"No one should be above the law," he said. "Declining to prosecute Secretary Clinton for recklessly mishandling and transmitting national security information will set a terrible precedent."
Clinton's personal email server, which she relied on exclusively for government and personal business, has dogged her campaign since The Associated Press revealed its existence in March 2015.
She has repeatedly said that no email she sent or received was marked classified, but the Justice Department began investigating last summer following a referral from the inspectors general for the State Department and the intelligence community.
The scrutiny was compounded by a blistering audit in May from the State Department's inspector general, the agency's internal watchdog, which said that Clinton and her team ignored clear warnings from department officials that her email setup violated federal standards and could leave sensitive material vulnerable to hackers.
Clinton declined to talk to the inspector general, but the audit said that she had feared "the personal being accessible'' if she used a government email account.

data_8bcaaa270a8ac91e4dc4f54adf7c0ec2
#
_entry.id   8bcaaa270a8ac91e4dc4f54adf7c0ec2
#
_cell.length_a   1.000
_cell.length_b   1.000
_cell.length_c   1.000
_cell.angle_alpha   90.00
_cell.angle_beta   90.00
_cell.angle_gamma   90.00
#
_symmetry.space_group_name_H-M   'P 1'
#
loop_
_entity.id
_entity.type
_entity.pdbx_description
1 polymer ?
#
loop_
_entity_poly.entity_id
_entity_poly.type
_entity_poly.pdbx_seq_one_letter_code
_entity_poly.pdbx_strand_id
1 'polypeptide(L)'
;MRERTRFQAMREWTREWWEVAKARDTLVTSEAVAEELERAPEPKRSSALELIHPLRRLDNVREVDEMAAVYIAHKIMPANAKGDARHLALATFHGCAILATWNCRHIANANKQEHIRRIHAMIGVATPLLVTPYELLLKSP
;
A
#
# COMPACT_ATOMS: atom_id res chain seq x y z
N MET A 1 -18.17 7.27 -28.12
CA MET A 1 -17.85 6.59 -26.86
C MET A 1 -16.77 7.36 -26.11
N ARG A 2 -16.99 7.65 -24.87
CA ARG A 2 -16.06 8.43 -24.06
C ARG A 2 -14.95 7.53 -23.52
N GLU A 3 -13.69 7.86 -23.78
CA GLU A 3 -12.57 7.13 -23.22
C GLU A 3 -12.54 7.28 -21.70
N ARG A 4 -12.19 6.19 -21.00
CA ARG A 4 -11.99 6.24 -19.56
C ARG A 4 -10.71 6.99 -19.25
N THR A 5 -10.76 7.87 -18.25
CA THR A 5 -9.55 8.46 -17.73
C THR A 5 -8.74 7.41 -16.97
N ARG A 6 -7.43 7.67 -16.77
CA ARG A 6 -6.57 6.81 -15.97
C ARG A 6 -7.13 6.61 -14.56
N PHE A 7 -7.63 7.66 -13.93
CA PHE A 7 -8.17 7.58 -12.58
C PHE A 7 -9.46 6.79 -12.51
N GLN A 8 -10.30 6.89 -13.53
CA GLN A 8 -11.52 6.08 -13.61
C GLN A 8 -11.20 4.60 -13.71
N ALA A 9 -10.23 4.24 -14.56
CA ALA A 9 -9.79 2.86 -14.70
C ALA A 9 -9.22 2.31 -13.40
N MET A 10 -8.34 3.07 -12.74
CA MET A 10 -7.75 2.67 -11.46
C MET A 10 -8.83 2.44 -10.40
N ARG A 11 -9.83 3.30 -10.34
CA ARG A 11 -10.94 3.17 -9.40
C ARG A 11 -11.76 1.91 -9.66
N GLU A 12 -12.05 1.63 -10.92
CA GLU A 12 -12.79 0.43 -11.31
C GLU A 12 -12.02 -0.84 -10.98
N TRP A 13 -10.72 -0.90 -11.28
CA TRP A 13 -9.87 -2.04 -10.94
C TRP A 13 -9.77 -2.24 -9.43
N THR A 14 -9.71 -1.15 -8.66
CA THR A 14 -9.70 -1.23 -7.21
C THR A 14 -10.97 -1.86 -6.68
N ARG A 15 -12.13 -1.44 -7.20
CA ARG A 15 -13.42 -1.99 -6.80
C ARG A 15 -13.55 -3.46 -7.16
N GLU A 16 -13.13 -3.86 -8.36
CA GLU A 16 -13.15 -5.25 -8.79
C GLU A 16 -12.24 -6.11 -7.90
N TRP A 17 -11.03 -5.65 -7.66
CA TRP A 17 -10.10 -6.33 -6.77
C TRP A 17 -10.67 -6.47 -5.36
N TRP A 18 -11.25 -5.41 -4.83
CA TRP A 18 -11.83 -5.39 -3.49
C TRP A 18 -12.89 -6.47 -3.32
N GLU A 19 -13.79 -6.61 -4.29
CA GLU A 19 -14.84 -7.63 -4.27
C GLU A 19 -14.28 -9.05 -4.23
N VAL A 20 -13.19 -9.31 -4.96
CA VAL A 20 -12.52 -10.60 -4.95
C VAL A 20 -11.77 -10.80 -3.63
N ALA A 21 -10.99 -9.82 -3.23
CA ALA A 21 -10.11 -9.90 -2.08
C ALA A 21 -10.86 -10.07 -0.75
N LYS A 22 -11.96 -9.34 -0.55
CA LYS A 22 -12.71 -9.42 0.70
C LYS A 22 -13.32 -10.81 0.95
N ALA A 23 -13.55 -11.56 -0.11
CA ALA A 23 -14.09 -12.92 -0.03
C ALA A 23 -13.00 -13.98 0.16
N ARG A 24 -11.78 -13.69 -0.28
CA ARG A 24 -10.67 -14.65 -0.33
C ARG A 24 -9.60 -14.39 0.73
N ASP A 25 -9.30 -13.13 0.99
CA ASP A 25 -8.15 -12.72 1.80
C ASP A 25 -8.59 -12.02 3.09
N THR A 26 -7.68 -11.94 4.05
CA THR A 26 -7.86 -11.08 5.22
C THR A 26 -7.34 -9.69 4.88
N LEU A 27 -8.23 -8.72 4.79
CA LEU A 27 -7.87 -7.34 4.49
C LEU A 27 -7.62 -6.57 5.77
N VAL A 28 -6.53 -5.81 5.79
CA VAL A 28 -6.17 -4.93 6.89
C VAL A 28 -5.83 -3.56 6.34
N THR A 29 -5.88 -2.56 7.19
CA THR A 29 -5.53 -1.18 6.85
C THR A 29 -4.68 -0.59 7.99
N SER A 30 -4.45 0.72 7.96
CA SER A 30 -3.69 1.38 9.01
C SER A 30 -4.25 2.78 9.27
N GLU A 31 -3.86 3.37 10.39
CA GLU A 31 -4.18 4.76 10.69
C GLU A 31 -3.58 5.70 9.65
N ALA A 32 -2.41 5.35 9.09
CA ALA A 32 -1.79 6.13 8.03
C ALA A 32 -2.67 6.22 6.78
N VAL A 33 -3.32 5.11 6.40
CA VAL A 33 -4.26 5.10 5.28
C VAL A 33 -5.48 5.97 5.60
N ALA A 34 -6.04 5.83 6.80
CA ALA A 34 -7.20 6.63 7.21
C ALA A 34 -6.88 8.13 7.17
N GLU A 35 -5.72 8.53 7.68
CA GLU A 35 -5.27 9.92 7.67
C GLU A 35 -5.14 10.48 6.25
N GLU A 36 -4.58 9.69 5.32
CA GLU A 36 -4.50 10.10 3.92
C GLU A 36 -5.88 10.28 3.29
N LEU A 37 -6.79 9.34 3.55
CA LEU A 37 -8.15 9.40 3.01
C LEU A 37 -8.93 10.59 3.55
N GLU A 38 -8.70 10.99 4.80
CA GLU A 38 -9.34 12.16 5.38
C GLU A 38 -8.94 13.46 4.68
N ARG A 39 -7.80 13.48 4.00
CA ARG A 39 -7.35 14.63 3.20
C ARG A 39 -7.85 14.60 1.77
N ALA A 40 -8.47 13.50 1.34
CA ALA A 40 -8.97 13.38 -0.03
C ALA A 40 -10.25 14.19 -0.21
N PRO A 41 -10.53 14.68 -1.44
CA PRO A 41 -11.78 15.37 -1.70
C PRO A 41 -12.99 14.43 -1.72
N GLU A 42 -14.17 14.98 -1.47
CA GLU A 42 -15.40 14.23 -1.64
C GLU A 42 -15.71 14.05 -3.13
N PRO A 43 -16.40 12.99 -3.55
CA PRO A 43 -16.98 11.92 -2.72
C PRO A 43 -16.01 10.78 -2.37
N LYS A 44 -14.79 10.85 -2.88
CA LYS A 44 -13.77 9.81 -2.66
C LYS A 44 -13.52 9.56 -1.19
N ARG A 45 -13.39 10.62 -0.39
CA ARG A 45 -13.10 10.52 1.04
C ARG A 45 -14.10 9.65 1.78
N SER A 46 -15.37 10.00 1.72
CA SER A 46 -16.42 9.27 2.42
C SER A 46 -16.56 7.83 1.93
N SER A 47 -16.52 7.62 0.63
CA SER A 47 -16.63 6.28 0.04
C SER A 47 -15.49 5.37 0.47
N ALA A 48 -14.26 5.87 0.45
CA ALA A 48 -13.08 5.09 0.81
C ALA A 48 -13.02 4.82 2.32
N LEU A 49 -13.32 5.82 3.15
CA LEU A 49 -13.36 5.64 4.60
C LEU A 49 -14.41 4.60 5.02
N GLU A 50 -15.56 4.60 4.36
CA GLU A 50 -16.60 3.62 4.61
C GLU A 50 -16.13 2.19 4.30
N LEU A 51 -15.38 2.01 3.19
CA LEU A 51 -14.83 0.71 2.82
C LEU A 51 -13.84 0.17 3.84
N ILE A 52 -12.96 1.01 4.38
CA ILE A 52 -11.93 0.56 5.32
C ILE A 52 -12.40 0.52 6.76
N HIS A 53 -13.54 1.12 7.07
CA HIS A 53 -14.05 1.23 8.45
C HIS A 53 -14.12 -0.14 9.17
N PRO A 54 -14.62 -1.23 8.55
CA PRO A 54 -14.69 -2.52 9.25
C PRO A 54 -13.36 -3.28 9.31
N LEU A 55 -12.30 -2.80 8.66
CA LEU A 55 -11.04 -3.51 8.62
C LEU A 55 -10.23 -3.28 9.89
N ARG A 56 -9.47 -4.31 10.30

The Clinton campaign said agents interviewed her this past Saturday for three and one-half hours at FBI headquarters. Agents had earlier interviewed top Clinton aides including her former State Department chief of staff, Cheryl Mills, and Huma Abedin, a longtime aide who now is the vice chairwoman of Clinton's campaign.
Lynch on Friday said that she would accept whatever findings and recommendations were presented to her. Though she said she had already settled on that process, her statement came days after an impromptu meeting with Bill Clinton on her airplane in Phoenix that she acknowledged had led to questions about the neutrality of the investigation.
Former New York City Councilmember Ken Fisher told CBS2's Tony Aiello that Clinton needs to find a way to quickly put the scandal behind her.
"The easiest way for her to move forward on the email scandal is to keep repeating the fact that the head of the FBI, who has no reason to be her political ally, found that there was no crime committed," Fisher of Cozen O'Connor Public Strategies said.
Trump's campaign is also bogged down in a mess of his own making.
On Saturday, the billionaire tweeted an image of Clinton that included a six-pointed star of a background of $100 bills and the words "most corrupt candidate ever."
Trump's weekend explanation that it was a sheriff's star, not a Star of David, caused headaches for his campaign.
"There's simply no excuse at this stage of the game for a national campaign, national candidate to be so undisciplined when it comes to their social media strategy," Fisher said.
Fisher added at this point, any attempt to remake Trump as a more traditional candidate would come across as phony, so he expects more of the same from the Trump campaign.